When ROTR ideas started to gain more visibility in the 1990s, the Tridentine Mass was, in most places, a marginalized underground niche often associated with certain curious characters whose love for the Church was questioned.  Summorum pontificum brought the Mass out of its ghetto and inserted it into the mainstream of the Church’s life.  Pope Benedict’s assertion that “what earlier generations held as sacred, remains sacred and great for us too, and it cannot all of a sudden be entirely forbidden to even considered harmful” has contributed greatly to a certain normalization of the Extraordinary Form in the life of the Church.  Celebrations of the EF have become much more prevalent than they were in the 1990s.  The exposure of more people to it has also given people the contrast to the Ordinary Form which has raised many questions.  As more and more priests celebrate the two forms of the Roman Rite on a regular basis, and more and more Catholics experience the two forms at close range, they want to know why the differences exist.    
            As Msgr Peter Elliott has also just pointed out on NLM (http://www.newliturgicalmovement.org/2014/02/reform-of-reform-not-impossible.html#.Uwuzz_16f8s), there could also be more room for expansion of the vernacular within the EF.  If some kind of permission was granted for greater use of the vernacular within the EF, then I am somewhat certain that it would gain even more appeal and usage.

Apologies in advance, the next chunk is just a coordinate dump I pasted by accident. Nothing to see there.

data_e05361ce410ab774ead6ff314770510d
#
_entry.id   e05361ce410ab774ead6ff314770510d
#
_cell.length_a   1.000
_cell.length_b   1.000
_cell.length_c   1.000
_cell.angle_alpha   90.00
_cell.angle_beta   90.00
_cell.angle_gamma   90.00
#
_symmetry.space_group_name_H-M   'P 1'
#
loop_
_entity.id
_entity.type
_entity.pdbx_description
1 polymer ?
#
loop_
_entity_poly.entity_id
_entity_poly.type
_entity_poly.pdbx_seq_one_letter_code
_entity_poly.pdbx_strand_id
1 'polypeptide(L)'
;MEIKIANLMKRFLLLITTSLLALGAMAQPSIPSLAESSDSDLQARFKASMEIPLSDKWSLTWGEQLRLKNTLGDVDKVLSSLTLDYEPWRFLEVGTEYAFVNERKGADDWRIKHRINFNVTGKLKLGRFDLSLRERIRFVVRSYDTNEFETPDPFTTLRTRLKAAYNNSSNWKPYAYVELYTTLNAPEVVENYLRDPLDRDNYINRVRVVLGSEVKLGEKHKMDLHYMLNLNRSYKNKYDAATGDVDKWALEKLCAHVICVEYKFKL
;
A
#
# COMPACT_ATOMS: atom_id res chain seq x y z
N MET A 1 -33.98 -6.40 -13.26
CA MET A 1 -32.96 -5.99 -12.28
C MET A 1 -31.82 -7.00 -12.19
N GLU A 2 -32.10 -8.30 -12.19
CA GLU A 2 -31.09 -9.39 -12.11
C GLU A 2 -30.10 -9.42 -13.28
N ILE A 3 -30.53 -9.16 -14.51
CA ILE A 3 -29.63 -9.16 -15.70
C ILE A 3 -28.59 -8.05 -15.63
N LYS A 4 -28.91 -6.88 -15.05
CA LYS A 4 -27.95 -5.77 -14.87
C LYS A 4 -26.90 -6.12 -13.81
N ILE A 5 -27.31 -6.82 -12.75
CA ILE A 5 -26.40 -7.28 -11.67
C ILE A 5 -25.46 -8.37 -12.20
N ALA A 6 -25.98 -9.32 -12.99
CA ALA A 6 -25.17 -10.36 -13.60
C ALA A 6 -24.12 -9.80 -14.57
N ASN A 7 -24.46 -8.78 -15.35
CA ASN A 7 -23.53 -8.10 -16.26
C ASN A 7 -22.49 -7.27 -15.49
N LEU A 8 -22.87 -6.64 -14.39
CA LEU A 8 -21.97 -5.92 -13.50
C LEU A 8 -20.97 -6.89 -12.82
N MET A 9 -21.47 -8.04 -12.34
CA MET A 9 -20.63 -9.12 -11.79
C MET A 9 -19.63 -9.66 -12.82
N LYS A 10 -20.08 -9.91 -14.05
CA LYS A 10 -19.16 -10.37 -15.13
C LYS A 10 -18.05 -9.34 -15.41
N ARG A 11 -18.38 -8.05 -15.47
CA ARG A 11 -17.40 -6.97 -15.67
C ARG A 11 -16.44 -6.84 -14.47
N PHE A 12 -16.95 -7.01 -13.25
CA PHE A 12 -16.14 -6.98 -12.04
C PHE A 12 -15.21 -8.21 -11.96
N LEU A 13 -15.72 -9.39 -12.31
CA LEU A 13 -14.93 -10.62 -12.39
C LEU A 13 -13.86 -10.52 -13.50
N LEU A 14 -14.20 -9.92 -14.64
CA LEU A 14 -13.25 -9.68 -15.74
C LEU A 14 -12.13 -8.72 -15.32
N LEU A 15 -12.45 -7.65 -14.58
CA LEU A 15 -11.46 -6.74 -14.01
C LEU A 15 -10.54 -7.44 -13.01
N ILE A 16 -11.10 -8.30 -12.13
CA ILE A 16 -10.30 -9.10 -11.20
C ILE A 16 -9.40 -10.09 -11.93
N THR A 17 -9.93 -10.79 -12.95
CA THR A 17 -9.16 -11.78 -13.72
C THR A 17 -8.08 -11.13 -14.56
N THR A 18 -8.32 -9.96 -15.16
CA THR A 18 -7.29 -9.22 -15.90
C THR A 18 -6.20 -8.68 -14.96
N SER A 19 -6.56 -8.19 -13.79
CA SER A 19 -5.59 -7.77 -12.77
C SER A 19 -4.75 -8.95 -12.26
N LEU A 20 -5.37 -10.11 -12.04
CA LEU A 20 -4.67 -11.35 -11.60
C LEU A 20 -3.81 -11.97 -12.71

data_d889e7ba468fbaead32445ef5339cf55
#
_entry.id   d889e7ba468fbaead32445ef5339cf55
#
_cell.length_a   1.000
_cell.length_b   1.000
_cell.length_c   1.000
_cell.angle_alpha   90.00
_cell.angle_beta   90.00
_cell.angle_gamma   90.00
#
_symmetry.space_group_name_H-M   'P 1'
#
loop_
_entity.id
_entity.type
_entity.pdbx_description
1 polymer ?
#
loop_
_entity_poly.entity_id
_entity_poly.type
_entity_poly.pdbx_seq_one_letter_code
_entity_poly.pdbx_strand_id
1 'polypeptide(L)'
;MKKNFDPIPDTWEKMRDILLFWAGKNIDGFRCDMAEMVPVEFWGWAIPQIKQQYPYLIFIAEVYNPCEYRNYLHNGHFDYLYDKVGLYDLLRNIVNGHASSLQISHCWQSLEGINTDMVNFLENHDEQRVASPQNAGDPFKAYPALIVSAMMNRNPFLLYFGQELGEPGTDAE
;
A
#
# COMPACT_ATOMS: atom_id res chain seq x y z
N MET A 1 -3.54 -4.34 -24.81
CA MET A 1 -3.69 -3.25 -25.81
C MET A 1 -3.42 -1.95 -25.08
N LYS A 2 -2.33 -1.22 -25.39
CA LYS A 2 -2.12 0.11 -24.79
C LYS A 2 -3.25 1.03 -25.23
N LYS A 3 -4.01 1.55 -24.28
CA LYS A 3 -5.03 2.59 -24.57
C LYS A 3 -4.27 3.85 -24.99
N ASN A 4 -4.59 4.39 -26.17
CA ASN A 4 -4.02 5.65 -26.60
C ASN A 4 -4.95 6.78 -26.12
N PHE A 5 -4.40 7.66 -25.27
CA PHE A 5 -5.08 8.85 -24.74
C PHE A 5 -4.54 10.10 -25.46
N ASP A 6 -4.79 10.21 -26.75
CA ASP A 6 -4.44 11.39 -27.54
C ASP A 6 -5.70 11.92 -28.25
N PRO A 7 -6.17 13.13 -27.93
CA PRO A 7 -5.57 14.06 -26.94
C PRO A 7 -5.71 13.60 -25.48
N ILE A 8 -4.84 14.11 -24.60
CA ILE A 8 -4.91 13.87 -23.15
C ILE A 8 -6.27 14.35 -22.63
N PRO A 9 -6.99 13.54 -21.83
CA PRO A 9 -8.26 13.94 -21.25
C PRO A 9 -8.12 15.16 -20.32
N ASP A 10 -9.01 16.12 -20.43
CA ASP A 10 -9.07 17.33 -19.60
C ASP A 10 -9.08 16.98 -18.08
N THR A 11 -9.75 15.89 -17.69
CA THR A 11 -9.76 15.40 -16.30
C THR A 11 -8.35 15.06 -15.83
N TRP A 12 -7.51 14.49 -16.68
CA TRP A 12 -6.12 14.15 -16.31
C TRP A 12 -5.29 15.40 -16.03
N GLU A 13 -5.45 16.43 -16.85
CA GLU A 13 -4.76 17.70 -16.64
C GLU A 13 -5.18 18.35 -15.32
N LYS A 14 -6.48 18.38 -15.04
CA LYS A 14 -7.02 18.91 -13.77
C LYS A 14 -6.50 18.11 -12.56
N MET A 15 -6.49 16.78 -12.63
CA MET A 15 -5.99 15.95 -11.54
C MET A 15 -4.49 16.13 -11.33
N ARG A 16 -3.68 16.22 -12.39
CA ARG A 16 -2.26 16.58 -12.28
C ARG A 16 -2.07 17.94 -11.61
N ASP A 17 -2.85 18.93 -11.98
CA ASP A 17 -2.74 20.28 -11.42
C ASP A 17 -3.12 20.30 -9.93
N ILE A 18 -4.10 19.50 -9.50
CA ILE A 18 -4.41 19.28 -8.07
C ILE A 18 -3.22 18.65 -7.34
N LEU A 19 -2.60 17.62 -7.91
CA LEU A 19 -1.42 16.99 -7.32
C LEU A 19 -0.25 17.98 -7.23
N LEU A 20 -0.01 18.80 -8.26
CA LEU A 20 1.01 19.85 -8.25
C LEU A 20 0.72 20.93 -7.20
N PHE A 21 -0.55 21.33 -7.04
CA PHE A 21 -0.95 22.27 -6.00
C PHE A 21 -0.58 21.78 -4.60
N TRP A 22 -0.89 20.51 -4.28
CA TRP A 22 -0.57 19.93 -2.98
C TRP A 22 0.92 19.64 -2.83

Is Vatican II Really Dead?
Numerous people who invested their lives and careers in the liturgical reform and Vatican II have passed on to their reward.  Many of those left have a dreaded sense that ROTR types and traditionalists are deliberately trying to undo everything they have worked for, and they have seen that campaign as being partially successful.  They see the pontificates of John Paul II and Benedict XVI as essentially, or partly, betrayals of the original vision of Vatican II and John XXIII.  In the meantime, we have been assured over and over again by many in the hierarchy that we are living in a new springtime and that the reforms of Vatican II and the Roman Rite have been enthusiastically embraced by the faithful.
            The actual demographics of Catholic practice in the West, which are now easily accessible to all who look for it, have led many to see such assertions as either wistful or deceitful.  Many concerned Catholics are coming up with variant explanations as to why the decline of religious practice is the case.  The secularist model sees this as a sign of Vatican II doing its work: that the sacred and the profane have merged.  The progressivist model sees only a return to the “spirit of Vatican II” and the ROTR only a return to its letter as the way forward.